Pressure for disclosure of CEO pay ratios have been gaining traction for some time. It was considered, and rejected, in the UK’s long enquiry into better remuneration disclosure (see HERE) . It is now being considered again (see HERE).
Now, the US Securities and Exchange Commission (SEC) has issued its first guidelines for calculating pay ratios that compare executive compensation to that of the company’s median employee.
US companies are required to report this information in their proxy, registration and information statements, as well as annual reports for the first fiscal year beginning January 1, 2017. The rule is mandated by the Dodd-Frank law.
The SEC, in an update on compliance and disclosure interpretations on October 18, said companies must pick a date within the last three months of their fiscal year on which to assess their employee population. The worker count should include employees whose compensation the company or its subsidiaries determine, but exclude contract workers from unaffiliated third parties.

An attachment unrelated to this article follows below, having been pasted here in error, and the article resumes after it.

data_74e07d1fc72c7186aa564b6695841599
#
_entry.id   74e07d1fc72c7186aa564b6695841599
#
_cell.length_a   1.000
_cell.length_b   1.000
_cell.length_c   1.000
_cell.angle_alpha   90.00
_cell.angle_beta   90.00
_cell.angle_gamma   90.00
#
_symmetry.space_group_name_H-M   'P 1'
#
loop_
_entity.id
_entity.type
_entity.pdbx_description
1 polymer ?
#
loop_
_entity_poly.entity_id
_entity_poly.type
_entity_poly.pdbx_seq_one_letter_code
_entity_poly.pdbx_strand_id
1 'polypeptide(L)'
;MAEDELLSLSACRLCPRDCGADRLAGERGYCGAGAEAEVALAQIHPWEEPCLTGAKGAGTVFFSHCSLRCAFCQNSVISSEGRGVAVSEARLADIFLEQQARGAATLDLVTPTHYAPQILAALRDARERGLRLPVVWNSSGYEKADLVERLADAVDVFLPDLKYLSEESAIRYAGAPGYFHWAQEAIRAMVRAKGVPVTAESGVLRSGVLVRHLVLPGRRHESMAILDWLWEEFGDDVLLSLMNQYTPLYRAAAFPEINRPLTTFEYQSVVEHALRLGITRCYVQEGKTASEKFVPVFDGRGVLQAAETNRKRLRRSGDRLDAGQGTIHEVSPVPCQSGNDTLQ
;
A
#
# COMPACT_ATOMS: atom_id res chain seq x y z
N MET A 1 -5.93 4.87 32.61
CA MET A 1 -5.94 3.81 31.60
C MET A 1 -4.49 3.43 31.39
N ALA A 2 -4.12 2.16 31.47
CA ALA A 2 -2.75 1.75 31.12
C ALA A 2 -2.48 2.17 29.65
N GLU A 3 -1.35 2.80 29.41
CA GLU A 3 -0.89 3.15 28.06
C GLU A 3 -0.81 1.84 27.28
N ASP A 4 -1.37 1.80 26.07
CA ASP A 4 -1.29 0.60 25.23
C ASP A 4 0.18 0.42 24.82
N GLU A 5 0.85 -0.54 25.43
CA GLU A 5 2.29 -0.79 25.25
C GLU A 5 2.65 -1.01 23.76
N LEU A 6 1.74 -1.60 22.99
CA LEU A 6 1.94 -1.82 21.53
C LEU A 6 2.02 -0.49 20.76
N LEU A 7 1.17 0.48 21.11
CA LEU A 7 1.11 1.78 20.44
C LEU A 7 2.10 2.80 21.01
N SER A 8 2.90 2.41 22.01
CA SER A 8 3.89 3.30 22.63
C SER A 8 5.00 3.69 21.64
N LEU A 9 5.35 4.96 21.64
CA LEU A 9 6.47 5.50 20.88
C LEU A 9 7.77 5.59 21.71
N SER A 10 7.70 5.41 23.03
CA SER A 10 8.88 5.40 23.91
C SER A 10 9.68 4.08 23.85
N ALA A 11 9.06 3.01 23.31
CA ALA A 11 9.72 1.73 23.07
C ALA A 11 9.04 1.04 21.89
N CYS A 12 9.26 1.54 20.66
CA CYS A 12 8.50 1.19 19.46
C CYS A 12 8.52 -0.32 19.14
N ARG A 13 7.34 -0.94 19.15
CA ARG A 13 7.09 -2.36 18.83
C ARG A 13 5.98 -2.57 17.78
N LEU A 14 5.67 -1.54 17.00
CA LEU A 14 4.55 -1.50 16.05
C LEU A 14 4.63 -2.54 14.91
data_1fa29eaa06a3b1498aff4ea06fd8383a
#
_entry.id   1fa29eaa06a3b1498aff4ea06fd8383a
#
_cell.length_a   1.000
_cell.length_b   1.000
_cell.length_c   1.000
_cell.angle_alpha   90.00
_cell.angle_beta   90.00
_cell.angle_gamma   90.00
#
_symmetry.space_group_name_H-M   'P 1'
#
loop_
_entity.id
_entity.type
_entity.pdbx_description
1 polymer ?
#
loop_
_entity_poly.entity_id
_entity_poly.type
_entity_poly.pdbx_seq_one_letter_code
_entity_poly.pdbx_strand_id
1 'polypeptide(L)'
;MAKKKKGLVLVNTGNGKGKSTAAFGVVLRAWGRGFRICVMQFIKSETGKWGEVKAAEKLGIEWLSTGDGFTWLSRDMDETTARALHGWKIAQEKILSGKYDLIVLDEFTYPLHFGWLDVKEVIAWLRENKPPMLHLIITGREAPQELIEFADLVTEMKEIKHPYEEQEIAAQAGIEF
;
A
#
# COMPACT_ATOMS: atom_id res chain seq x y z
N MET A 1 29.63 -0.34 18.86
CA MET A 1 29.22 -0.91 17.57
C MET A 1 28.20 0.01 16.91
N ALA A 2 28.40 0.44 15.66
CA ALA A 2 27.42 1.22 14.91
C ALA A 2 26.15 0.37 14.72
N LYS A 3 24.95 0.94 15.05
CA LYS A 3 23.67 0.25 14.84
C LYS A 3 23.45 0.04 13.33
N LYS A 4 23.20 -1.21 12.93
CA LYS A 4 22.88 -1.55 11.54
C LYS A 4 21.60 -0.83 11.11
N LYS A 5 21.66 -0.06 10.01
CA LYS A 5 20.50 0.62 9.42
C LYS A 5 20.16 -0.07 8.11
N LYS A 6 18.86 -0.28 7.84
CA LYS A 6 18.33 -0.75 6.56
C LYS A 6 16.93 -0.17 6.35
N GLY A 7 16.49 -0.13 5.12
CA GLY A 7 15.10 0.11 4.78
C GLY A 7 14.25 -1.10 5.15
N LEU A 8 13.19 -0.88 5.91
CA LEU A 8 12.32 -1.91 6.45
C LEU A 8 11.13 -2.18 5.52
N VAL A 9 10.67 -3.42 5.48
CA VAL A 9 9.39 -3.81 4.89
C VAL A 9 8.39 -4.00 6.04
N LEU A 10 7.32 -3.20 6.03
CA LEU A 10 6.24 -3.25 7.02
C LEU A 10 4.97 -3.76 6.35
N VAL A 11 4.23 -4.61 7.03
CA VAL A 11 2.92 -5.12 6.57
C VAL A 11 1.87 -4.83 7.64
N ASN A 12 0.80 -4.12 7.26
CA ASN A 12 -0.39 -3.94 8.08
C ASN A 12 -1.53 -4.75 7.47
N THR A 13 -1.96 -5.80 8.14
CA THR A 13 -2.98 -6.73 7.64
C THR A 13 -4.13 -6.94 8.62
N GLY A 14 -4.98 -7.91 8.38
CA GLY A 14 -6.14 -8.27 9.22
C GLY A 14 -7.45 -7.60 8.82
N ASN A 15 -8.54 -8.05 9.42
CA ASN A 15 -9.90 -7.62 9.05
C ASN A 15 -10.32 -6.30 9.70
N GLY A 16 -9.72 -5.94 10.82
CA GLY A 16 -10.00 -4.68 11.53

The regulator gave no new guidance on foreign-based employees, who are included in the population calculation under the final rule.
US multinational companies will be scrambling to put in place the systems and processes for collecting the necessary payroll data to comply with the regulation,
There is no doubt that pay ratio disclosure stems for a political response to populist pressure. Guerdon Associates have written of this before (see HERE). With US middle class income in long term decline, low social mobility, unfair taxation favouring rent seekers, plus a political system based on gerrymanders, money and a political class, it is not difficult to understand the rise of populism. However, pay ratios have huge potential for unintended consequences, and it is difficult to see what such disclosures are useful for.
The SEC has provided a Q&A guide (see HERE).
Pay ratio disclosures will not be required until 2018. In general, a public company will be required to include pay ratio disclosure in its annual proxy statement with respect to its first fiscal year commencing on or after January 1, 2017. Emerging growth companies, smaller reporting companies and foreign private issuers are exempt from the pay ratio disclosure requirement.© Guerdon Associates 2022 Back to all articles